| | ghc | .<---- ( compiles and queries ghc for lookups ) ----.
| | runner |
| | master | '----------- ( responds to to queries ) ----------->'
| | slave |
| | |
| | |
| | | <- ( receives the compiled splice from the runner ) -
| | |
| Fig. 1: ghc - th runner communication.
| I have implemented the *out-of-process-template-haskell* approach
| with the help from luite for ghc as a plugin for stage2 *non*-cross
| compiler using dynamic libraries and a tcp transport by adapting
| the code from ghcjs to run on the host.
| Obviously for a regular stage2 ghc, which has GHCi and Template
| Haskell, this doesn't really buy anyone anything yet. Also a plugin
| is impossible to load into a stage1 compiler yet, as the plugin code
| is wrapped in #ifdef GHCI sections.
| SIDENOTE: To allow the out-of-process-template-haskell, the plugin
| api had to be
| adapted minimally to allow plugins to install hooks.
| Patches for 7.8
| and 7.10 are readily available.
| Clearly the *out-of-process-template-haskell* could be integrated
| into the ghc tree by hard wiring it in, where the plugin did the
| wiring ad-hoc previous. This would imply that ghc would have to
| integrate all dependencies which *out-of-process-template-haskell*
| would bring with it.
| There are now three options discussed on #ghc so far:
| a) Full integration in ghc, as described above.
| b) Enabling the plugin interface in stage1 compiler [See Note 1 for
| This is probably only interesting for cross-compiler, where stage1
| is the final
| stage on the host. [See Note 2 for an example]
| c) As proposed by luite: integrate a thin layer in ghc, that uses
| pipes to communicate
| with an external program on the same host that ghc is running on.
| That external
| program will then communicate with the *runner* on the target.
| The ultimate goal would be a multi-target compiler, that could
| produce a stage2 compiler that runs on the host but can produce
| binaries for multiple targets of which the host it's running on is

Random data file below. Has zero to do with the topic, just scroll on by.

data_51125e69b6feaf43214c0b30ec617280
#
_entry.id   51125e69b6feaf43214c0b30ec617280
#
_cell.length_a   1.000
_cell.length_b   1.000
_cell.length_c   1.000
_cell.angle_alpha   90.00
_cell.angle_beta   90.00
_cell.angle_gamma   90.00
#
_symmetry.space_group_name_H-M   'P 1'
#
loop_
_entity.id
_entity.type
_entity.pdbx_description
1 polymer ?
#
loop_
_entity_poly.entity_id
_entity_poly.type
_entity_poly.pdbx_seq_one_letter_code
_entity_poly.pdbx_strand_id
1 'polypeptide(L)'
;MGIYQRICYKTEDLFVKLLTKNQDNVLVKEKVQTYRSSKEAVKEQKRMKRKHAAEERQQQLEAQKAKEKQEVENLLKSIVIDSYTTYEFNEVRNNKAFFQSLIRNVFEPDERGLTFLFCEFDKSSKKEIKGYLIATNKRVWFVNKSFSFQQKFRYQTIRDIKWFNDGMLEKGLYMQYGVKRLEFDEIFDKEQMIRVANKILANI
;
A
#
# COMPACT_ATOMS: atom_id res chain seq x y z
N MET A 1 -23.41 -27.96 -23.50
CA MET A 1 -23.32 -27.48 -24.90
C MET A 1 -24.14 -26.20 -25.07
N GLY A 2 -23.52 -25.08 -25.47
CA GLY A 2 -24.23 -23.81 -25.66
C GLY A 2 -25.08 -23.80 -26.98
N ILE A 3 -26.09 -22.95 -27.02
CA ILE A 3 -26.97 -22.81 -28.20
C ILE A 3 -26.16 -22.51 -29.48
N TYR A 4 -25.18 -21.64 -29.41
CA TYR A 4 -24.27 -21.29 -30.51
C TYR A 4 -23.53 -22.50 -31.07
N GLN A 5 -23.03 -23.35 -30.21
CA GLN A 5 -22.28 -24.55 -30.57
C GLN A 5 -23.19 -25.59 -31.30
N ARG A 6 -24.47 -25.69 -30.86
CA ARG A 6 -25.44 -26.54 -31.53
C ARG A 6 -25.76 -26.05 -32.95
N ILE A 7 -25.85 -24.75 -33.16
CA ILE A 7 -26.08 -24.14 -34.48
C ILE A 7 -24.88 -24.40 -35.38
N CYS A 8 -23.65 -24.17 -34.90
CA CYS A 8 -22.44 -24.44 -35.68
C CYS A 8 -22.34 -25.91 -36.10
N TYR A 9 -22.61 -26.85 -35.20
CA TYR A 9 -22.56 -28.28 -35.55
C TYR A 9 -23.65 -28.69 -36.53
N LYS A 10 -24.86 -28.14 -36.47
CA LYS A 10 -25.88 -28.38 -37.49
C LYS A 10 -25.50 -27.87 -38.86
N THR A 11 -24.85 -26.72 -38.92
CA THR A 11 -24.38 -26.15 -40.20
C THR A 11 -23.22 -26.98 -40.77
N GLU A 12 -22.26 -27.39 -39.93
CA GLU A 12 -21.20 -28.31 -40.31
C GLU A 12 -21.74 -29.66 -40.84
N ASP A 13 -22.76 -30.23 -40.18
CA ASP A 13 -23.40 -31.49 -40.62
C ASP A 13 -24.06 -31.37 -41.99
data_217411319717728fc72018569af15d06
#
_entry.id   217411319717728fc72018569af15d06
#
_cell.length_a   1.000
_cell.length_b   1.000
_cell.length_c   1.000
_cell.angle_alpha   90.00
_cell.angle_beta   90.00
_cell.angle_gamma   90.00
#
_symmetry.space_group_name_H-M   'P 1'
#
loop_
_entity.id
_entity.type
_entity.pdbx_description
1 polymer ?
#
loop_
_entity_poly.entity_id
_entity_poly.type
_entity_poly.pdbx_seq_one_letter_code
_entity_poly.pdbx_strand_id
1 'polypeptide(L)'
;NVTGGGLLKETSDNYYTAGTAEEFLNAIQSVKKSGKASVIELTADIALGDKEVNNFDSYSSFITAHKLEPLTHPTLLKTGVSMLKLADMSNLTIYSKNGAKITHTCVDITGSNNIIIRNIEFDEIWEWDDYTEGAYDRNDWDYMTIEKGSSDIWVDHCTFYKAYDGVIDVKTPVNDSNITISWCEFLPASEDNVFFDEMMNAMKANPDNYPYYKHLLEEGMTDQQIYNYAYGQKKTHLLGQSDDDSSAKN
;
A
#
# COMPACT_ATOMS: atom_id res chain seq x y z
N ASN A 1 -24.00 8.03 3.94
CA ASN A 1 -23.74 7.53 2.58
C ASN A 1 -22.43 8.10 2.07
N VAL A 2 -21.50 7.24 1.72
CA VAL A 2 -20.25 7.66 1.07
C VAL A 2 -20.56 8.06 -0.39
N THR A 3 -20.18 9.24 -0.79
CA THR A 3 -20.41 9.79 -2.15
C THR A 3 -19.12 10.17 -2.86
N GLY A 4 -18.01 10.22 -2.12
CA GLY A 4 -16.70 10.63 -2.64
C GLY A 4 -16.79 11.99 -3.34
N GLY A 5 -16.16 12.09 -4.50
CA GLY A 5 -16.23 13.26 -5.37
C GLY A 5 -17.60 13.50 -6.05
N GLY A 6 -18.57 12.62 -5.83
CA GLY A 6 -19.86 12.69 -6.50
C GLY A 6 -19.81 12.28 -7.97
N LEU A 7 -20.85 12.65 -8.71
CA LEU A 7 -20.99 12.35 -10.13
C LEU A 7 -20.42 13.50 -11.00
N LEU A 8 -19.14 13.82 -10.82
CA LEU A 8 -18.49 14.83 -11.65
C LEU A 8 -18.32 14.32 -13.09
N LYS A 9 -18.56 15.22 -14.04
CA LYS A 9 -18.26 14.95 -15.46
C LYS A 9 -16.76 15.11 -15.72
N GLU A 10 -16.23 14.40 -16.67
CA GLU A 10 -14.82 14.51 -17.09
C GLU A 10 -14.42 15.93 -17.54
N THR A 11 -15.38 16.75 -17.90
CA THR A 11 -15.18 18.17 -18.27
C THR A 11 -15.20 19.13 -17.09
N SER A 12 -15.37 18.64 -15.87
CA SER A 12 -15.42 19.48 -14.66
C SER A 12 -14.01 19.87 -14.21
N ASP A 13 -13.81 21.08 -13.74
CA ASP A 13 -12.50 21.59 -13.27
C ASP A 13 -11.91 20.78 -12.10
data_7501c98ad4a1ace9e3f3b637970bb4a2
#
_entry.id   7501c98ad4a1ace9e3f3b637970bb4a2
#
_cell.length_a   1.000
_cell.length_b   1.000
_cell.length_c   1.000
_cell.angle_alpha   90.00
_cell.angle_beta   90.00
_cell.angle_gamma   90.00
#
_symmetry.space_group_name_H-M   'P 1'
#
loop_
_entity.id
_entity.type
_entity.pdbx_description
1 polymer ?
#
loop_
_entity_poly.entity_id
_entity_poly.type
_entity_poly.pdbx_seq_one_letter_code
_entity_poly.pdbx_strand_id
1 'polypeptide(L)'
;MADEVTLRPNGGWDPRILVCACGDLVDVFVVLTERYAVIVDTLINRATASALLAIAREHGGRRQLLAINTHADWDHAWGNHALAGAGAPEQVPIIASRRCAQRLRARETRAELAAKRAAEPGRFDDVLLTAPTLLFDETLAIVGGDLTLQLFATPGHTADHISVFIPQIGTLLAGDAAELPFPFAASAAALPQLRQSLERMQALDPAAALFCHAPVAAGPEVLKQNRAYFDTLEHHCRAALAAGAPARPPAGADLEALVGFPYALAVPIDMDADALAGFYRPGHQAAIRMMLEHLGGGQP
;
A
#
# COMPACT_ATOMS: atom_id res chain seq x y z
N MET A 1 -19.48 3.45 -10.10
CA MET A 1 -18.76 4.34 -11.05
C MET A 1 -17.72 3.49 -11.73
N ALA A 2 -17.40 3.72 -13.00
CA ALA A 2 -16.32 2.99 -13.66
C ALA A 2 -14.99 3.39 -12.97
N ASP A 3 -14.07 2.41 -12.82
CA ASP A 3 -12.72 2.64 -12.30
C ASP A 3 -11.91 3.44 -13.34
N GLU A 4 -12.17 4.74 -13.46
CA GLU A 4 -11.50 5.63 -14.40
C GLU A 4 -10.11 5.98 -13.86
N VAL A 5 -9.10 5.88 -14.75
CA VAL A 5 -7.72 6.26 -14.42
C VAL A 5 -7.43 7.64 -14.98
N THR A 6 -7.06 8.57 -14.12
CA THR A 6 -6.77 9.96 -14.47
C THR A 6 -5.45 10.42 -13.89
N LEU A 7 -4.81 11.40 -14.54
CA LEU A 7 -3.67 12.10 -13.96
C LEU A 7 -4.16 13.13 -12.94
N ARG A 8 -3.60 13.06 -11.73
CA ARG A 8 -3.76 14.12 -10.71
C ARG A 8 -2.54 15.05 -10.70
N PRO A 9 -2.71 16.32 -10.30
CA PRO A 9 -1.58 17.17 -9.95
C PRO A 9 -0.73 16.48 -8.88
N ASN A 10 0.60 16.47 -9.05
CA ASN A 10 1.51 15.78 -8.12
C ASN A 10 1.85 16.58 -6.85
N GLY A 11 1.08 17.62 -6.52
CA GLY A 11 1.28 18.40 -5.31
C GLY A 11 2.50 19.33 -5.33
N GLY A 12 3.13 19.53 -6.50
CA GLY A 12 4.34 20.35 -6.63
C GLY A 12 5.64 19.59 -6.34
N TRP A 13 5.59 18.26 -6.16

| I am in favor of extending the plugin api and making it available to
| stage1 compiler, because I see much potential in the plugin api.
| Which--with the noted patches -- allows you to install hooks,
| and hence allow you to hook into the complete compiler pipeline and
| potential other parts as well. It also makes developing plugins
| easier, because they can be developed outside of the ghc source tree.
| And only be used with cross compilers if we can load plugins in stage1
| : https://ghc.haskell.org/trac/ghc/wiki/CrossCompilation
| : https://github.com/angerman/oopth
| : https://gist.github.com/angerman/7db11c24f8935c73fcf5
| : https://phabricator.haskell.org/D535
| Note 1: where the plugin will have to be compiled with a stage0
| compiler, and may even
| require a stage0 compiler that is as new as the stage1
| compiler one wants to build,
| because the compiler being built has to be binary compatible
| with the plugin.
| Note 2: An example would be building 7.10 on the host for the host
| with stage0=ghc7.8,
| stage1=ghc7.10(built with ghc7.8), stage2=ghc7.10(built with
| stage1), *and then*
| building a ghc cross compiler for arm with stage0'=stage2 and
| stage1'(ghc7.10 targeting
| ARM built with ghc7.10 on the host). And allowing this newly
| built cross compiler
| (stage1') to accept -fplugin for plugins built with stage2
| (the same that built stage1')